Satanism is not one single religion. Satanism is a broad category of religions, worldviews, and literature all featuring a favorable interpretation of Satan. Christians (and Muslims) regard their God as all-good and Satan as evil. But what is good? What is evil? Many of the moral values espoused in the Bible seem very strange from a modern Western point of view. In the Garden of Eden story, Adam and Eve are punished for eating from the "tree of knowledge of good and evil." In other words, blind obedience to the Biblical God is considered "good," whereas independent moral judgment, based on one's own knowledge, is considered "evil." But, like many other educated people in the West today, Satanists do not agree with this idea at all. In the Book of Genesis, "God" seems to be outright threatened by human knowledge and achievement, both in the Garden of Eden story ("And the LORD God said, 'The man has now become like one of us, knowing good and evil. He must not be allowed to reach out his hand and take also from the tree of life and eat, and live forever.'" - Genesis 3:22) and then later in the Tower of Babel story ("But the LORD came down to see the city and the tower that the men were building. The LORD said, 'If as one people speaking the same language they have begun to do this, then nothing they plan to do will be impossible for them. Come, let us go down and confuse their language so they will not understand each other.'" - Genesis 11:5-7).
According to traditional Christian doctrine, the main “evil” thing Satan is believed to do is simply to lead people away from Christ. Whether this is a good thing or a bad thing depends on how you feel about Christianity. From a more down-to-Earth point of view, the worst thing Satan is said to do in the New Testament is to drive people insane. (Insanity is blamed on alleged “demon possession.”) Indeed, if one is careless, one can drive oneself insane through exploring the unknown and seeking to “become as gods,” as Satan invites people to do. On the other hand, if one takes reasonable precautions in pursuing one's explorations and ambitions, one can reap great benefits. Thus, most Satanists do NOT see themselves as "worshiping evil." Rather, most Satanists associate Satan with such values as pride, independence, individuality, knowledge, achievement, thinking for oneself, and exploring unknown and forbidden realms. Furthermore, contrary to the portrayal of Satanism in horror movies and sensationalistic tabloids, the vast majority of Satanists do NOT see any need to sacrifice animals or commit violent crimes in the name of Satan. There are many kinds of Satanists. For most of the past forty years, the most public Satanist spokespeople have been atheistic symbolic Satanists, who do not believe in or worship Satan as a literal entity, but who regard Satan as a symbol of independence, pride, individual ambition, etc.
by World_Religions July 23, 2010
The ethical system of Confucius, the Chinese philosopher and teacher of ethics (551-479 BCE), emphasizing moral order, the humanity and virtue of China's ancient rulers, and gentlemanly education. Confucius was born Kong Zhong-ni, in the shih (knight) class in the state of Lu about 551 BCE. Most biographical information derives from the Analects, which are the collected sayings of the Master. Confucius aspired to governmental office and there is a tradition he was a minister in the government of Lu for a time. Confucius special goal in life was to restore the culture and tradition of China to the ideal set forth in the time of the Duke of Zhou. He saw himself as transmitting ancient tradition, not innovating new ideas. His efforts were not appreciated and he was consistently rebuffed in attempts to gain more important offices he felt were his due. So Confucius turned to education to achieve his goals setting up a school to train disciples in his ideals. Perhaps because of the trials of his youth, Confucius never turned his back on the common man and no pupil, no matter how poor was turned away from the school. Though he had a full life teaching in Lu and seeing his students gain high public office, by his 50s Confucius became irritated at the lack of progress in moral reform and disillusioned by the lack of public moral leadership in the ruling class. He decided to travel to other states and try and educate other rulers and find a way to put his principles into practice.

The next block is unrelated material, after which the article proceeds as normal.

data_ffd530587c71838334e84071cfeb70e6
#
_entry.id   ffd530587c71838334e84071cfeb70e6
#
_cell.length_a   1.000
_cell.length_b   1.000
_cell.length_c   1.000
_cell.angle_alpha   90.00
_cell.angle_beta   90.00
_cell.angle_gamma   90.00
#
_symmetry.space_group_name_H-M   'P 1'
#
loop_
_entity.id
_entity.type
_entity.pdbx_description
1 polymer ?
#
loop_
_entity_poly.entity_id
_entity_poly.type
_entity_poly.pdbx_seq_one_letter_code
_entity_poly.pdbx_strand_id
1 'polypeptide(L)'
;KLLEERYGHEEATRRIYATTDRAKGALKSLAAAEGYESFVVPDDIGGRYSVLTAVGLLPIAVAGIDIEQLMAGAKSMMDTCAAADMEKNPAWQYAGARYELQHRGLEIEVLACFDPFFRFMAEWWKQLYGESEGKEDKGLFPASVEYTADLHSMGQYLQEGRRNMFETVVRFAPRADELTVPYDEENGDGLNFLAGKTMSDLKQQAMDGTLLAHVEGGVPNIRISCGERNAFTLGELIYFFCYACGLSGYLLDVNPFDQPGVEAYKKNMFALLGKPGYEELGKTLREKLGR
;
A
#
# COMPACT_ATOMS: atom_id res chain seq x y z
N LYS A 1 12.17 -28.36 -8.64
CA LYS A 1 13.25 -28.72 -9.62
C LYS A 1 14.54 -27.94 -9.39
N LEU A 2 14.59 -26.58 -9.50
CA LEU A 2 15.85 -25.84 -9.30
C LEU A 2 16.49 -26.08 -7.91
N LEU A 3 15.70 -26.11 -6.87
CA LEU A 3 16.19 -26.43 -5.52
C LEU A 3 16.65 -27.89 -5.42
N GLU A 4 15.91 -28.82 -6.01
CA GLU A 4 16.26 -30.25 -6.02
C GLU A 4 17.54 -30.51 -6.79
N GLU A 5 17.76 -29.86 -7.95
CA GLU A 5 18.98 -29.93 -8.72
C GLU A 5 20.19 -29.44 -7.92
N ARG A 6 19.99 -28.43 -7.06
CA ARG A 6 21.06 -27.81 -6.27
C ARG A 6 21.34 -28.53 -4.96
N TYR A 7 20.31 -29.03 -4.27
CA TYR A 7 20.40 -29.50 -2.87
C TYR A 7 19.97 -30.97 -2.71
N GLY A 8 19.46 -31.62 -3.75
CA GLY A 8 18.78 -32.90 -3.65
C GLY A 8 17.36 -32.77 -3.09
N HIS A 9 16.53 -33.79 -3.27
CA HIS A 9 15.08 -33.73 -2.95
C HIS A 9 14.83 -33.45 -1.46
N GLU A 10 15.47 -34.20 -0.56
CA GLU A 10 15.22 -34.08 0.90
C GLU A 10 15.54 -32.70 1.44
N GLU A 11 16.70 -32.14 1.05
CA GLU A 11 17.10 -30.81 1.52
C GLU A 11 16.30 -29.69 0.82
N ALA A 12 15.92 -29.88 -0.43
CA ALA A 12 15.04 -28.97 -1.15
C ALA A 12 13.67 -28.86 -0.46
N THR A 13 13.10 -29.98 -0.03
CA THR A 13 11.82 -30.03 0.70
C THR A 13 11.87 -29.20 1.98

While he was well received and offered responsible positions in other states, he never found anyone with the moral commitment to restore the Zhou society. After a decade of wandering, Confucius, now nearly 70, returned to Lu. Outwardly, he felt that he had failed, for no ruler adopted his practices and he had not attained a significant office from which to effect change. Nevertheless, his wanderings as the gathered and trained pupils sowed the seeds of future change, as these disciples would fan out across China to carry his message and transform society. The heart of Confucian scripture has always been the Five Classics. As they finally took shape in a later era, these included: The Classic of History (Shujing), recording the words and actions of the sage-rulers from the ancient, prehistoric Yao period to the early Zhou period; The Classic of Poetry (Shijing), some 300 poems mostly from early Zhou times exemplifying moral virtue and poetic beauty; The Classic of Changes (Yinjing), a book of divination with explanations and commentary explaining the patterns of the universe; The Classic of Rites (Lijing) the detailed account of the rituals and ceremonies of the sage-kings and their meaning and significance, plus philosophical teaching; and The Spring and Autumn Annals (Chunqiu) recording events in Lu 722-481 BCE with commentaries. Apparently a sixth classic, the Classic of Music was lost. The Confucianism path of transformation is based on these texts.
by World_Religions July 15, 2010

Free Daily Email

Type your email address below to get our free Urban Word of the Day every morning!

Emails are sent from daily@urbandictionary.com. We'll never spam you.